One of the best pieces of advice I got about leaving a job was to burn it to the ground because they took your red stapler be ready to go that instant if need be. If you feel compelled to give a notice, give them 2 weeks and be ready to go that minute. That obviously came true in my case, but the other shoe didn’t drop until a couple days later when I found out I wasn’t going to get paid up to my date of resignation. Luckily, I was in a position where I could start at OneCare earlier and I got to skip out of some boring meetings. In other words, if you know you’re going to be gone in like 2 months, don’t feel like you should be generous and let them know 2 months in advance. You might be gone that minute and have no pay for 2 months.
It’s always a little awkward when one second you’re a P&G employee and another second you’re almost public enemy number one. As I mentioned previously, I wasn’t expecting to be walked out of the office since I didn’t think OneCare was considered a competitor. In fact, after I called to tell them I could start earlier than I expected because I was let go early, they asked “Really? Why?”
I just saw an article by Tom Haudricourt of the Milwaukee Journal Sentinel on how the new Brewers manager will be more aggressive on the bases… I find it interesting that new managers always say that (kinda like new basketball managers saying they’re going to focus on defense, Scott Skiles). Anyways, I always thought that getting thrown out on the bases was really bad because you not only lose the runner on base, but you add another out to the inning (totally against Moneyball). Since I’ve been reading a lot of Advanced NFL stats (I love constantly looking back at win probability chart of the Superbowl and seeing the “100% win probability for the Pack at the end of it), and since I’ve been trying to fill the football void, I decided to try to figure out being more aggressive was the right move or not for baseball.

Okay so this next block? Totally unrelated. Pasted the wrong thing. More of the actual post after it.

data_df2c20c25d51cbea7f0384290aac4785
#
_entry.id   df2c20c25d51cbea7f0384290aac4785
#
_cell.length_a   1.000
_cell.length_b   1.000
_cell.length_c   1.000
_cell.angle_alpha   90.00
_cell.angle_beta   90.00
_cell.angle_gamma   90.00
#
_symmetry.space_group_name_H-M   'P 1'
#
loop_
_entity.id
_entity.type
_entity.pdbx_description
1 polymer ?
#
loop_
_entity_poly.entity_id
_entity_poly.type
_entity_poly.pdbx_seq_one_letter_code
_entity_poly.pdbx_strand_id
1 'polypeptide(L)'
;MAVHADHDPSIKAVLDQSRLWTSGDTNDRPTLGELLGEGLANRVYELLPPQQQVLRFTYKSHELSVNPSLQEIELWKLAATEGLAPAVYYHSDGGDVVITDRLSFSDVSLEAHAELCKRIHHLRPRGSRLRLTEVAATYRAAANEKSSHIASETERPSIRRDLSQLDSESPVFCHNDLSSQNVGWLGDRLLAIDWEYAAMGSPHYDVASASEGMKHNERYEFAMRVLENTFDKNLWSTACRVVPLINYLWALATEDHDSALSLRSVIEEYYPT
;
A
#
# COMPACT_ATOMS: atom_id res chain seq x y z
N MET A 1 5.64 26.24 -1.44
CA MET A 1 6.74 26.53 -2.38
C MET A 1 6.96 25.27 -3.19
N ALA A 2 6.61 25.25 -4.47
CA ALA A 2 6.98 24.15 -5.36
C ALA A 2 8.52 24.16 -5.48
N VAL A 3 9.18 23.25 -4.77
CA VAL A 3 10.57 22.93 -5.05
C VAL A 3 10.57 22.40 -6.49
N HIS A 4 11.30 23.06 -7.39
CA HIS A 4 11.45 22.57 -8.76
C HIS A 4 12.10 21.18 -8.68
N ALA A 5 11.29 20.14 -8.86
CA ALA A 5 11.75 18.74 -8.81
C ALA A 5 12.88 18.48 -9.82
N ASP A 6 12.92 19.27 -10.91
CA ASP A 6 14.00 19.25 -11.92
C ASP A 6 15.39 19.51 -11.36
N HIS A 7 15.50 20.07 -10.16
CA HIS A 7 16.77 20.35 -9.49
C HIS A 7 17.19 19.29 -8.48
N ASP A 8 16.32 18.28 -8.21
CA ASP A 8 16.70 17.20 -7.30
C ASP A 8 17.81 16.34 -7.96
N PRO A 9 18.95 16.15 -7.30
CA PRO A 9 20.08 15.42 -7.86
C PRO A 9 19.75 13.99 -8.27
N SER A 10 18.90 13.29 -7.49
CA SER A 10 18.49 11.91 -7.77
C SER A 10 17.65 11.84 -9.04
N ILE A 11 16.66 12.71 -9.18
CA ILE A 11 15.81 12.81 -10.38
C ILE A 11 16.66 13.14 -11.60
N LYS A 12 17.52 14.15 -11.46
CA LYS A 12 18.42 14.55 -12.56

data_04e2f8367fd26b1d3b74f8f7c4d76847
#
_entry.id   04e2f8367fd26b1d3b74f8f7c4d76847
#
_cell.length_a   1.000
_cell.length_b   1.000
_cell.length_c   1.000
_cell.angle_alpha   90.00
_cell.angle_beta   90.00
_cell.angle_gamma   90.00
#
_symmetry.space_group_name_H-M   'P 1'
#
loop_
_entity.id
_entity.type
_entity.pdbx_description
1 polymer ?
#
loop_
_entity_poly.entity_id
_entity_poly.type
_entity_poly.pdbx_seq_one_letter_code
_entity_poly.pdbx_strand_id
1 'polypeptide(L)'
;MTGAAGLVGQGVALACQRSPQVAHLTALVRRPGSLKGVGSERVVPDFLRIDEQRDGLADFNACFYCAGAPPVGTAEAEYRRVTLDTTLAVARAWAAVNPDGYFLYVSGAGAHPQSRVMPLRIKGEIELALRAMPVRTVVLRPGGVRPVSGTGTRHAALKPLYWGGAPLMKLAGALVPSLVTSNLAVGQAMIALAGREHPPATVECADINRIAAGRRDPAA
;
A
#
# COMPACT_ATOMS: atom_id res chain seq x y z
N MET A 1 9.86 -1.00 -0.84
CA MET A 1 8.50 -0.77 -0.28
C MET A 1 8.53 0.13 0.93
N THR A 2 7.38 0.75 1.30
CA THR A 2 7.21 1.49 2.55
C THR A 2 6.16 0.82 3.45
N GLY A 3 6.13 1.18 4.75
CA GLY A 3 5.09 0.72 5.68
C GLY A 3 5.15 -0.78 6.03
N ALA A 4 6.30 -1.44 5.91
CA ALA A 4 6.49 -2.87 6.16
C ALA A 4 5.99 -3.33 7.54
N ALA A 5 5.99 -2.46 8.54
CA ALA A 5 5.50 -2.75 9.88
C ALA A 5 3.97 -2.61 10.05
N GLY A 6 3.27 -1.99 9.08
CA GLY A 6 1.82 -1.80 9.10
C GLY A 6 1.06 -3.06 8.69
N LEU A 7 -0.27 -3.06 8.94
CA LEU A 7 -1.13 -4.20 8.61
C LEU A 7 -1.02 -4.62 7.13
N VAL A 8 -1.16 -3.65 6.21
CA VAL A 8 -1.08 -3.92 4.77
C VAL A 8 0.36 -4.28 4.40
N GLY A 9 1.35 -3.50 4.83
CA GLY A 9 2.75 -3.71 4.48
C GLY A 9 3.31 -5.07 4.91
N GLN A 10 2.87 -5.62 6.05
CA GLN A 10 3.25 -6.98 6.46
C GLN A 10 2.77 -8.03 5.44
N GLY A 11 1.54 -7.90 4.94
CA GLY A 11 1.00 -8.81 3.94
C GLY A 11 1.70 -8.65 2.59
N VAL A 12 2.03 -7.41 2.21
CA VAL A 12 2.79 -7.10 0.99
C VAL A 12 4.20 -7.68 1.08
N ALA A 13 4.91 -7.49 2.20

I had a couple of P&G friends send me this screenshot of their Communicator IM. Just adds to the mystery of it all, doesn’t it? Thanks to my two good friends everyone for reading the first post! It’s kinda like opening day at the ballpark is always sold out, and the 2nd game is always less than 20,000 (although this year, I’m going to opening day for the Reds as they’re playing the Brewers!). So thanks if you’re reading on to post #2.
On February 2nd, I left P&G, my employer for the last 10 years. Fittingly, February 2nd was also Groundhog’s Day Chinese New Year, symbolizing 6 more weeks of winter a new beginning. I know a lot of people are wondering what happened to me. I didn’t expect to leave that day – I actually expected to stay a couple more weeks to wrap things up – so the suddenness of my departure probably added to the apathy drama and intrigue of my situation. I’m really honored and touched to have so many friends and colleagues who cared about me enough to check in with me to see what happened. So I think I owe it to everyone to let you know!